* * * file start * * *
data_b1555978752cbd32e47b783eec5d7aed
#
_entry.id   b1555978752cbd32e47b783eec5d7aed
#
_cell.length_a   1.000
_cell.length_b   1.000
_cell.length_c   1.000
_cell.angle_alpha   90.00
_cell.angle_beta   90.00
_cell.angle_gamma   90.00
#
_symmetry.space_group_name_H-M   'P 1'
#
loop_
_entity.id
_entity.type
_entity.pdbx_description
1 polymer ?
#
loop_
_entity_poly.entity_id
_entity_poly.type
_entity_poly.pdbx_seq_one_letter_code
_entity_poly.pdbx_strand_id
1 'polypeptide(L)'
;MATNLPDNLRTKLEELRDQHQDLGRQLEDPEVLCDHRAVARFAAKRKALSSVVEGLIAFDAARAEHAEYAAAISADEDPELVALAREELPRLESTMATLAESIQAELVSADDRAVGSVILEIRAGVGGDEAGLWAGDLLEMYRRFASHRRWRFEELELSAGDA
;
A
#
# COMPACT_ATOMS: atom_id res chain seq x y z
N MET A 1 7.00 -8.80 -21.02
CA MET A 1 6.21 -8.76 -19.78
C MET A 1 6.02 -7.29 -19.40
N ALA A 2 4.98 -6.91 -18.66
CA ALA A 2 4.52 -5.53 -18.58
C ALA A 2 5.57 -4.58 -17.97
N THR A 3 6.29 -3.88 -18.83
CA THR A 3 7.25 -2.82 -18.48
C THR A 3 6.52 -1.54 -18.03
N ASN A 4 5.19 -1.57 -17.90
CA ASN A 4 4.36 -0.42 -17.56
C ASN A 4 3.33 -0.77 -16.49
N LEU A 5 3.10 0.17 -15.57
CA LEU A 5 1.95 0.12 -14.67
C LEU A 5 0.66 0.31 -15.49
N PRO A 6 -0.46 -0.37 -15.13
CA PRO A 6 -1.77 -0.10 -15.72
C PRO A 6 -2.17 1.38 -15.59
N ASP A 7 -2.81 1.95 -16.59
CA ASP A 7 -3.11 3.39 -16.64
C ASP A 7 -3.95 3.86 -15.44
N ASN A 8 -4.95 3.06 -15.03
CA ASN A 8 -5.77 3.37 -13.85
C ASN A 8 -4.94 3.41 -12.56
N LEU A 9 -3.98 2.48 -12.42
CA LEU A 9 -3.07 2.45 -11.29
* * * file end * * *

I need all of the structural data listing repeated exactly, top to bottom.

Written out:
data_b1555978752cbd32e47b783eec5d7aed
#
_entry.id   b1555978752cbd32e47b783eec5d7aed
#
_cell.length_a   1.000
_cell.length_b   1.000
_cell.length_c   1.000
_cell.angle_alpha   90.00
_cell.angle_beta   90.00
_cell.angle_gamma   90.00
#
_symmetry.space_group_name_H-M   'P 1'
#
loop_
_entity.id
_entity.type
_entity.pdbx_description
1 polymer ?
#
loop_
_entity_poly.entity_id
_entity_poly.type
_entity_poly.pdbx_seq_one_letter_code
_entity_poly.pdbx_strand_id
1 'polypeptide(L)'
;MATNLPDNLRTKLEELRDQHQDLGRQLEDPEVLCDHRAVARFAAKRKALSSVVEGLIAFDAARAEHAEYAAAISADEDPELVALAREELPRLESTMATLAESIQAELVSADDRAVGSVILEIRAGVGGDEAGLWAGDLLEMYRRFASHRRWRFEELELSAGDA
;
A
#
# COMPACT_ATOMS: atom_id res chain seq x y z
N MET A 1 7.00 -8.80 -21.02
CA MET A 1 6.21 -8.76 -19.78
C MET A 1 6.02 -7.29 -19.40
N ALA A 2 4.98 -6.91 -18.66
CA ALA A 2 4.52 -5.53 -18.58
C ALA A 2 5.57 -4.58 -17.97
N THR A 3 6.29 -3.88 -18.83
CA THR A 3 7.25 -2.82 -18.48
C THR A 3 6.52 -1.54 -18.03
N ASN A 4 5.19 -1.57 -17.90
CA ASN A 4 4.36 -0.42 -17.56
C ASN A 4 3.33 -0.77 -16.49
N LEU A 5 3.10 0.17 -15.57
CA LEU A 5 1.95 0.12 -14.67
C LEU A 5 0.66 0.31 -15.49
N PRO A 6 -0.46 -0.37 -15.13
CA PRO A 6 -1.77 -0.10 -15.72
C PRO A 6 -2.17 1.38 -15.59
N ASP A 7 -2.81 1.95 -16.59
CA ASP A 7 -3.11 3.39 -16.64
C ASP A 7 -3.95 3.86 -15.44
N ASN A 8 -4.95 3.06 -15.03
CA ASN A 8 -5.77 3.37 -13.85
C ASN A 8 -4.94 3.41 -12.56
N LEU A 9 -3.98 2.48 -12.42
CA LEU A 9 -3.07 2.45 -11.29